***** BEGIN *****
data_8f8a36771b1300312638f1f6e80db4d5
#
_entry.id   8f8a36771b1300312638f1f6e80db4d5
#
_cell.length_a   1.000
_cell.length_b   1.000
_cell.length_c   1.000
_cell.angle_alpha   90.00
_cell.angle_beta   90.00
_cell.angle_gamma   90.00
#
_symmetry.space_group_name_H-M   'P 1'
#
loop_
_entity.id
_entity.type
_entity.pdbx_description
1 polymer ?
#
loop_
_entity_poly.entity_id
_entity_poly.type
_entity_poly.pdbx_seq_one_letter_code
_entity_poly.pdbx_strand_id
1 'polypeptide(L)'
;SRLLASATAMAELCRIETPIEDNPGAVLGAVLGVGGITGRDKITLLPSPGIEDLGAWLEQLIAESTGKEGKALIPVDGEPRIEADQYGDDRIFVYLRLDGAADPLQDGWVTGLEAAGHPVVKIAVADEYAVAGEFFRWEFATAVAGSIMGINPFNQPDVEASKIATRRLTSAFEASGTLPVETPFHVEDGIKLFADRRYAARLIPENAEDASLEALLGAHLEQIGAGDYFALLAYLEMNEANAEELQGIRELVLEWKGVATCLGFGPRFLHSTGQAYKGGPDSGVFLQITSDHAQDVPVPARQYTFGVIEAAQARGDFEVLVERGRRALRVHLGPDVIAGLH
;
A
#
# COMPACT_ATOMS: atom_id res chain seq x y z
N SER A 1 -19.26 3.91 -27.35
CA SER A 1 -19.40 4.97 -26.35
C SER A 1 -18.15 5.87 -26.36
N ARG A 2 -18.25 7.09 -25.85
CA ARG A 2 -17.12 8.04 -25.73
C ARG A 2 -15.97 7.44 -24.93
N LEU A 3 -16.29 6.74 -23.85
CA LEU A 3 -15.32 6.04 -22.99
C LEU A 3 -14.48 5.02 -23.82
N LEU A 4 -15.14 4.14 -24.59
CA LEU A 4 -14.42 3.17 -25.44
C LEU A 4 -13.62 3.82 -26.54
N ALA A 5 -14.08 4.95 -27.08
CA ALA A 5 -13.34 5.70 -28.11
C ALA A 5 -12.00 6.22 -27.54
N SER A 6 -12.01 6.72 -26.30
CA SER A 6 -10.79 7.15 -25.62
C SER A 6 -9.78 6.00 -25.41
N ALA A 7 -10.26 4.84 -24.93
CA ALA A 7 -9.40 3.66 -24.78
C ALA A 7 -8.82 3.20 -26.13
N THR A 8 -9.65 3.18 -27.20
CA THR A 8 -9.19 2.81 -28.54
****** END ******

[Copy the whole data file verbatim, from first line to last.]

data_8f8a36771b1300312638f1f6e80db4d5
#
_entry.id   8f8a36771b1300312638f1f6e80db4d5
#
_cell.length_a   1.000
_cell.length_b   1.000
_cell.length_c   1.000
_cell.angle_alpha   90.00
_cell.angle_beta   90.00
_cell.angle_gamma   90.00
#
_symmetry.space_group_name_H-M   'P 1'
#
loop_
_entity.id
_entity.type
_entity.pdbx_description
1 polymer ?
#
loop_
_entity_poly.entity_id
_entity_poly.type
_entity_poly.pdbx_seq_one_letter_code
_entity_poly.pdbx_strand_id
1 'polypeptide(L)'
;SRLLASATAMAELCRIETPIEDNPGAVLGAVLGVGGITGRDKITLLPSPGIEDLGAWLEQLIAESTGKEGKALIPVDGEPRIEADQYGDDRIFVYLRLDGAADPLQDGWVTGLEAAGHPVVKIAVADEYAVAGEFFRWEFATAVAGSIMGINPFNQPDVEASKIATRRLTSAFEASGTLPVETPFHVEDGIKLFADRRYAARLIPENAEDASLEALLGAHLEQIGAGDYFALLAYLEMNEANAEELQGIRELVLEWKGVATCLGFGPRFLHSTGQAYKGGPDSGVFLQITSDHAQDVPVPARQYTFGVIEAAQARGDFEVLVERGRRALRVHLGPDVIAGLH
;
A
#
# COMPACT_ATOMS: atom_id res chain seq x y z
N SER A 1 -19.26 3.91 -27.35
CA SER A 1 -19.40 4.97 -26.35
C SER A 1 -18.15 5.87 -26.36
N ARG A 2 -18.25 7.09 -25.85
CA ARG A 2 -17.12 8.04 -25.73
C ARG A 2 -15.97 7.44 -24.93
N LEU A 3 -16.29 6.74 -23.85
CA LEU A 3 -15.32 6.04 -22.99
C LEU A 3 -14.48 5.02 -23.82
N LEU A 4 -15.14 4.14 -24.59
CA LEU A 4 -14.42 3.17 -25.44
C LEU A 4 -13.62 3.82 -26.54
N ALA A 5 -14.08 4.95 -27.08
CA ALA A 5 -13.34 5.70 -28.11
C ALA A 5 -12.00 6.22 -27.54
N SER A 6 -12.01 6.72 -26.30
CA SER A 6 -10.79 7.15 -25.62
C SER A 6 -9.78 6.00 -25.41
N ALA A 7 -10.26 4.84 -24.93
CA ALA A 7 -9.40 3.66 -24.78
C ALA A 7 -8.82 3.20 -26.13
N THR A 8 -9.65 3.18 -27.20
CA THR A 8 -9.19 2.81 -28.54